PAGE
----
You may find it challenging to make the decision to change your child’s last name. You should seek legal advice from a family law solicitor if you want to change your child’s surname after divorce; they can put your mind at ease and support you throughout the process.
A surname change must be approved by both parents if their child is under 18. To enroll the change of surname for minor children, it will be necessary to obtain a court order.
In determining how to change your child’s surname, consider the child’s age. A judge is less likely to permit a name change if the child is under five years old, especially if their other parent’s name is on the change. Since they are so young, removing their surname would likely leave them without a link to their other parent.
The judge will consider the child’s view at age eleven, but at age fourteen, their view becomes more significant. If your child is sixteen or seventeen years old, he or she may request that parents change their name on their behalf or follow the deed poll process themselves.
Parental responsibility is the legal right, duty, power, responsibility, and authority a parent has in relation to their children. It involves making major decisions for the future of the child, such as making choices about their education, their religion, their medical details, and even their surname.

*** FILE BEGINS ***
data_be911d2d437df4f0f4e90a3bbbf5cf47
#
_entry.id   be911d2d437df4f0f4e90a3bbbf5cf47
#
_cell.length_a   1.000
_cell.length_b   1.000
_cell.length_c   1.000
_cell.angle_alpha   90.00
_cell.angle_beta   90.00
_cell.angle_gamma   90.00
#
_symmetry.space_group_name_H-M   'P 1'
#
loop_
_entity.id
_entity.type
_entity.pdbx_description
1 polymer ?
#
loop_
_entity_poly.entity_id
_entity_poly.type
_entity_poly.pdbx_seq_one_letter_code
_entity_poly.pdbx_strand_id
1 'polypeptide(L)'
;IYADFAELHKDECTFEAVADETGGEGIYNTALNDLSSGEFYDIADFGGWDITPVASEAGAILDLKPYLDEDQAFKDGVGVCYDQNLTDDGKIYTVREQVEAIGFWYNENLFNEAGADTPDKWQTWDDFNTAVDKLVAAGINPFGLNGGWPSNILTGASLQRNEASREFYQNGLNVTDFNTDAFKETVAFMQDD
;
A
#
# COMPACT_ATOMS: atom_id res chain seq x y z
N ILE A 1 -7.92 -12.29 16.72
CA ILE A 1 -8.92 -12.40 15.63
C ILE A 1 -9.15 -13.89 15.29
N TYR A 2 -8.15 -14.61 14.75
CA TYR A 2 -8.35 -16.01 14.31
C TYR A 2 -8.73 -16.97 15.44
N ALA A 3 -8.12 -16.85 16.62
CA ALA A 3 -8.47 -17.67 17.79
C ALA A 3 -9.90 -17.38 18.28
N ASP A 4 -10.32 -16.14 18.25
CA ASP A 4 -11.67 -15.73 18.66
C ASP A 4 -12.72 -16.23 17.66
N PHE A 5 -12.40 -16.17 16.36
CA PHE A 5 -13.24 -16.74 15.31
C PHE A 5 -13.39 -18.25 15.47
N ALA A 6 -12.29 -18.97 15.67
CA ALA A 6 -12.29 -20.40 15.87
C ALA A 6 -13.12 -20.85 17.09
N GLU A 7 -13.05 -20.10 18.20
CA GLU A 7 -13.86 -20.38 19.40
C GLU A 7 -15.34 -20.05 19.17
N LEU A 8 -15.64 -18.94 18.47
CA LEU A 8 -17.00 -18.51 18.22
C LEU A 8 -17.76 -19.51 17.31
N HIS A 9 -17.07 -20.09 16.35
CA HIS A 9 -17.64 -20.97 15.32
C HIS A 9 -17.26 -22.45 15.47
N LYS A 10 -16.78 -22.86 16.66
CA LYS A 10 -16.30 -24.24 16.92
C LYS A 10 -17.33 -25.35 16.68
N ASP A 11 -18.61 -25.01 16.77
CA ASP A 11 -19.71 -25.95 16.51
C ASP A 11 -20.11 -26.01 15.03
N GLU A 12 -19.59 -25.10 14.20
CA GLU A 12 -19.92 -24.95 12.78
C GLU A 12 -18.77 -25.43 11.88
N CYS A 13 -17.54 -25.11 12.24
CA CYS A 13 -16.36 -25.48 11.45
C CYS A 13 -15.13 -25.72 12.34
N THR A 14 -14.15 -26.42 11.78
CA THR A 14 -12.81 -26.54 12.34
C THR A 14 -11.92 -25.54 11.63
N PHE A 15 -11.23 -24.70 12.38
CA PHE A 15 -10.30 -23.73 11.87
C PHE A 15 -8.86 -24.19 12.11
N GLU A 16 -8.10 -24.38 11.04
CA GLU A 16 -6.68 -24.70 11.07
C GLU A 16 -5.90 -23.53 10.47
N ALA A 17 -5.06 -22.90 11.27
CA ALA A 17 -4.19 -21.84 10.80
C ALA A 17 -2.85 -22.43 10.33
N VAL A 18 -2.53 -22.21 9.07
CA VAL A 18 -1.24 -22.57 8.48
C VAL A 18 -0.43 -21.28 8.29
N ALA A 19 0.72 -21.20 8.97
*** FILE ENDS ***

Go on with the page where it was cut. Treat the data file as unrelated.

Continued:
Parental responsibility does not disappear with a divorce. Prior to changing the child’s surname, all parents, including your ex, must consent to the change. If they consent to the change of surname or forename, they must provide it in writing so that the proper documentation can be prepared.
In the event that the child’s other parent refuses to consent to the name change, you will need to apply to the court for permission to change the child’s name. Your child’s best interests would then be considered by the Court when deciding whether the name change should take place.
Get in touch with the team at DocAssist today to find out how we can help you with re-registration of a birth, birth certificate corrections, insertion of a biological father’s details, change of forenames, and change of surname of a minor.